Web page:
Opioid Epidemic: The Fight Towards Recovery
YAKIMA COUNTY, Wash.- The crackdown on opioids has been a major task for doctors all over the nation.
It's left people losing families, jobs, loved ones and even sometimes their life.
A doctor at Yakima Valley Farm Workers Clinic (YVFWC), Aaron Anderson, says there has been more regulations with opioid medication, but has it helped?
"There's been some headway in the number of prescription opioids given out, we are much more cautious with prescribing. However, things like heroin and some of the synthetic opioids that are on the black market so to speak, those have increased and are cheaper and easier to get," said Anderson.
Almost 15 percent of the U.S. population has some form of chronic pain, and doctors say because of the recent increase in drug overdoses, the overall life expectancy in the U.S. has dropped.
"From 2000 to 2015, there were some really amazing gains in terms of fewer people dying of cancer, heart disease, and so we should have seen the life expectancy go up. However, with the opioid epidemic and the number of people dying from this, we have actually seen life expectancy as a whole go down two and a half months less now," said Anderson.
A drug counselor, a former teacher, and a man in drug rehab right now all have similar stories. All were cut of their prescriptions and later moved on to stronger drugs because at that time, they say it's the only option they had. But drug recovery programs is what changed their never ending cycle.
Places like drug court here in Yakima, an 18 month drug program that the city put together in 2005 that takes in people with non-violent felony's.
"It needed to be here because we had such a need to help folks in our valley that were struggling with addiction. We were seeing a lot of crimes that were lower level or non-violent and they stemmed from drug use," said Court Financial Manager Jessica Humphreys.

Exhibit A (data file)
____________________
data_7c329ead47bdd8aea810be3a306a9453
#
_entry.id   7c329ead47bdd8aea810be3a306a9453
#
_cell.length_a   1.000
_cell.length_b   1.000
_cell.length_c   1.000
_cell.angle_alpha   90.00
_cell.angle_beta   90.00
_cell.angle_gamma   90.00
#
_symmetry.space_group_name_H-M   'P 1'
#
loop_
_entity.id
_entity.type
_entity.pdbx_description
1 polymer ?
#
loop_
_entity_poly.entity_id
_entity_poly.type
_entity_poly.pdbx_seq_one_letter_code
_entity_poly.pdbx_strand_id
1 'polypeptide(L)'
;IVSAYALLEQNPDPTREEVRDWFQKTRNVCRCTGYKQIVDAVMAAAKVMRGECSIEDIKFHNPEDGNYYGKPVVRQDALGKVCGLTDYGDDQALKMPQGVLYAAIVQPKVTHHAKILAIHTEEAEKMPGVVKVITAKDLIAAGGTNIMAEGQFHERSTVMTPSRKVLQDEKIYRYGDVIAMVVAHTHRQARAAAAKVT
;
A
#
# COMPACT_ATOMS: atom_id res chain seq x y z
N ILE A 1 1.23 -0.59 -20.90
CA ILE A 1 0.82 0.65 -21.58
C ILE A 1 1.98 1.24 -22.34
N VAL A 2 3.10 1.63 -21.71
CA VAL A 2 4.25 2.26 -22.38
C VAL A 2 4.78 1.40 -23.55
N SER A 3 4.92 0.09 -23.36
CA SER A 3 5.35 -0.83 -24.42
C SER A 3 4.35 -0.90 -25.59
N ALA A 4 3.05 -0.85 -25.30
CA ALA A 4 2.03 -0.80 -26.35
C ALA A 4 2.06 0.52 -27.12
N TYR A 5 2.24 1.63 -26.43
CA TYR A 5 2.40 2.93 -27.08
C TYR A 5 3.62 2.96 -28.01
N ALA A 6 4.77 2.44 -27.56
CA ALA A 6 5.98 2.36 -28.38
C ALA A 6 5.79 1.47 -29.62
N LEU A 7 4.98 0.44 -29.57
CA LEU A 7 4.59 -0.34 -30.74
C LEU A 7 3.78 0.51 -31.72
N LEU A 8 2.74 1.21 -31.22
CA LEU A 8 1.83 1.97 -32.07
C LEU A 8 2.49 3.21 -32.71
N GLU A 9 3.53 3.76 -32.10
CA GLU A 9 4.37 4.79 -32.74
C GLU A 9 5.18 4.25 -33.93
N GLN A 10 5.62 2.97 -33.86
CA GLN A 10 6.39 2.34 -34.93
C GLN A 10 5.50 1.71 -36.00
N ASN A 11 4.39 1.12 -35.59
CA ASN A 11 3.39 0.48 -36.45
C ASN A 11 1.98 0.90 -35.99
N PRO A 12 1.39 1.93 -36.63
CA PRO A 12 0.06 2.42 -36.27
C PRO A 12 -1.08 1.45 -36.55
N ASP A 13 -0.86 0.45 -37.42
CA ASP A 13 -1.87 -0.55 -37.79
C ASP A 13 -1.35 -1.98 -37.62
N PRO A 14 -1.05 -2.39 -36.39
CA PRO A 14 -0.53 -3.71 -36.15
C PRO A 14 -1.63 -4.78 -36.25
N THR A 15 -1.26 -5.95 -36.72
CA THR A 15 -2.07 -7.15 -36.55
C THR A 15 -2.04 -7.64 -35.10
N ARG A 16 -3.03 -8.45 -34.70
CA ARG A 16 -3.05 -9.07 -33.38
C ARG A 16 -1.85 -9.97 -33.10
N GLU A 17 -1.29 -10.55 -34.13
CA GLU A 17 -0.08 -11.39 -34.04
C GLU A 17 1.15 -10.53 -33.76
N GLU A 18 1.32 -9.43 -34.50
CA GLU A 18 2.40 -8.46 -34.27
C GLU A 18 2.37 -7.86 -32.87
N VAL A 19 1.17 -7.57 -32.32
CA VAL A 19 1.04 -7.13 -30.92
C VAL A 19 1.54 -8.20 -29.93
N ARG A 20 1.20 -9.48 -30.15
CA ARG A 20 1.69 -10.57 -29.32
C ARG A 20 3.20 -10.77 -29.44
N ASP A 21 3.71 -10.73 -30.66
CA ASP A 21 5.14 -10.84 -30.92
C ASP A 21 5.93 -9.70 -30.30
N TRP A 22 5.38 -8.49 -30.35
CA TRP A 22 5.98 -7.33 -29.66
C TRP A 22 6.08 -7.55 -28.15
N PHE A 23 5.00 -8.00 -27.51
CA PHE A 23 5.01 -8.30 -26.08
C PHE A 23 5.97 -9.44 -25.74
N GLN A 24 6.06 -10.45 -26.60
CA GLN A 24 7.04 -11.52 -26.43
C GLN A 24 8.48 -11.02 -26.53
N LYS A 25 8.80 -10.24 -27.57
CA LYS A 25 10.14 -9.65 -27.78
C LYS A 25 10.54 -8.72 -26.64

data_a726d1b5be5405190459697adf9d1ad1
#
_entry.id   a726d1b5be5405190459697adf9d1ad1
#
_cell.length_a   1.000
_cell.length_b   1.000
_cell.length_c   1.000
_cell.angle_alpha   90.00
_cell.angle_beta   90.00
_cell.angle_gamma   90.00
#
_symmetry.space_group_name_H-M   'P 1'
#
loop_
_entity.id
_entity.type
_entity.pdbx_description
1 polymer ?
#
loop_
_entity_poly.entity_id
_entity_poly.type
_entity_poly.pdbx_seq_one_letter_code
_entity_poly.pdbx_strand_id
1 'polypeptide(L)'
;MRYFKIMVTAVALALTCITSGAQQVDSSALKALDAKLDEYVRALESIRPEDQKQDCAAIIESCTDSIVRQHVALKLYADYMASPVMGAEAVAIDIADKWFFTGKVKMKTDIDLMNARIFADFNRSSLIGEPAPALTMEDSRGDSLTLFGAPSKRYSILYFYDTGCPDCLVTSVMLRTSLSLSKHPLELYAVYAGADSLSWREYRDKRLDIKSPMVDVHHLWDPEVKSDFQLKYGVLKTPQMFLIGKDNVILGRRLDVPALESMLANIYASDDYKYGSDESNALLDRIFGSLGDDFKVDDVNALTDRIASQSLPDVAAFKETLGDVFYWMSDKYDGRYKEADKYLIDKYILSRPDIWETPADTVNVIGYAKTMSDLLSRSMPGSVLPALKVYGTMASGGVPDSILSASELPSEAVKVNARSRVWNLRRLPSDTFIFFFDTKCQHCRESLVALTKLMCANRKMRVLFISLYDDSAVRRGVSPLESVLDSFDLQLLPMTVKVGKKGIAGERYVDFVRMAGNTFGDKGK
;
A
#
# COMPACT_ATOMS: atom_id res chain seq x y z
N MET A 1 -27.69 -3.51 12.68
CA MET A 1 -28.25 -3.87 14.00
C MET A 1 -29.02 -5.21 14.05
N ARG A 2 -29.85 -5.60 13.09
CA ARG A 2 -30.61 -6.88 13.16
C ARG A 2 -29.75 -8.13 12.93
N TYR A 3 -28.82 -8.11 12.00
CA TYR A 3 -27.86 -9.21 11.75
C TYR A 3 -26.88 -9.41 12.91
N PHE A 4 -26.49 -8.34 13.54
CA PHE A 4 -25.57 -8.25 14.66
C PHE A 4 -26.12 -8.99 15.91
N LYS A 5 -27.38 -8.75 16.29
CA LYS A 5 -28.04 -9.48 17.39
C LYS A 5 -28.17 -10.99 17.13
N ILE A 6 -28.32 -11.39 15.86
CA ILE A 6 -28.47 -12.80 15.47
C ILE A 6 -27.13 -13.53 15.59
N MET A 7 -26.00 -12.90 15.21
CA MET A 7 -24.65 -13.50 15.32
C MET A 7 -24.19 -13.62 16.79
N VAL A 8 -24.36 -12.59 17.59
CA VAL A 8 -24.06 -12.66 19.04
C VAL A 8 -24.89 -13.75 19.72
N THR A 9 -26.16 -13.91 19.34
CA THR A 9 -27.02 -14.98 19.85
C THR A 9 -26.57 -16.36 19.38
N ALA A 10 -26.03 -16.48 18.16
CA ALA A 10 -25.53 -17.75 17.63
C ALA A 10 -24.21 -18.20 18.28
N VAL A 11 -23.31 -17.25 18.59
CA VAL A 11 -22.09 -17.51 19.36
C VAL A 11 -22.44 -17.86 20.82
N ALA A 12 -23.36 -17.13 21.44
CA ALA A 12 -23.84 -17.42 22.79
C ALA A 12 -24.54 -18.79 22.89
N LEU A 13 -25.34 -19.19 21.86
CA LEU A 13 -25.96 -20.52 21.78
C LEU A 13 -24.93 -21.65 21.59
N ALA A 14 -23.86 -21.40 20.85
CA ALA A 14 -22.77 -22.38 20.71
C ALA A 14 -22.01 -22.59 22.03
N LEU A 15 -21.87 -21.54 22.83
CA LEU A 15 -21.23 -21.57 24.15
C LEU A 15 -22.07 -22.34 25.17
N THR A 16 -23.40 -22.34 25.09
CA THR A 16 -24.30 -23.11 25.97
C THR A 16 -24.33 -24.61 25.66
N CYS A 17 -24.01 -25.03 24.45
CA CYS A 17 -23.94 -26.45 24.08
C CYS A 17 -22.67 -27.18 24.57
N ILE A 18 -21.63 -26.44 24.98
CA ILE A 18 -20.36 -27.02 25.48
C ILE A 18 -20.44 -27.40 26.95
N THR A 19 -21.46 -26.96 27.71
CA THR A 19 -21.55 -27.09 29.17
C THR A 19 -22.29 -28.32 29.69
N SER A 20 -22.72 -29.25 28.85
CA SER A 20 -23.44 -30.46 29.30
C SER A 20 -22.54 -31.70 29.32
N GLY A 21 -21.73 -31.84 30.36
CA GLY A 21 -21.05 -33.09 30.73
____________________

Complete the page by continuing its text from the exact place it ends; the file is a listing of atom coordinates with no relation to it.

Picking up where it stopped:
It helped people like Chad Morris, a former teacher that had been prescribed pain medication for his back. After several months of consuming Vicodin, he got addicted and doctors stopped prescribing him his medication. Soon he turned to heroin, and even ended up in prison. Still at rock bottom, he had no help.
"While I was in prison there was no rehabilitation, there was no treatment, I was actually still using drugs while I was in prison," said Morris.
Out of jail, and getting into the drug scene once more, Morris got booked in the Yakima County jail. But this time, he was given opportunity to finally change his life around.
"I had been living in the drug world, so I needed to transition back from that world into the real world, and drug court offered me the opportunity to do that. They kind of bridged that gap between those two worlds," said Morris.
That can be key to many people freeing the life of an addict, and now Morris is working in the field that took a chance on him.
"I knew going into it that this was an opportunity that I had to take advantage of because if we are out using, we are either going to end up in institutions, prison, or we are going to be dead," said Morris.
Like Morris, Bill Ellis who owns his own drug counseling service and the man in rehabilitation also were given a chance to make a change, but Ellis says it's up to the person to take advantage of their life.
"Treatment isn't the cure all, the patient is the cure all, and that's the bottom line," said Ellis.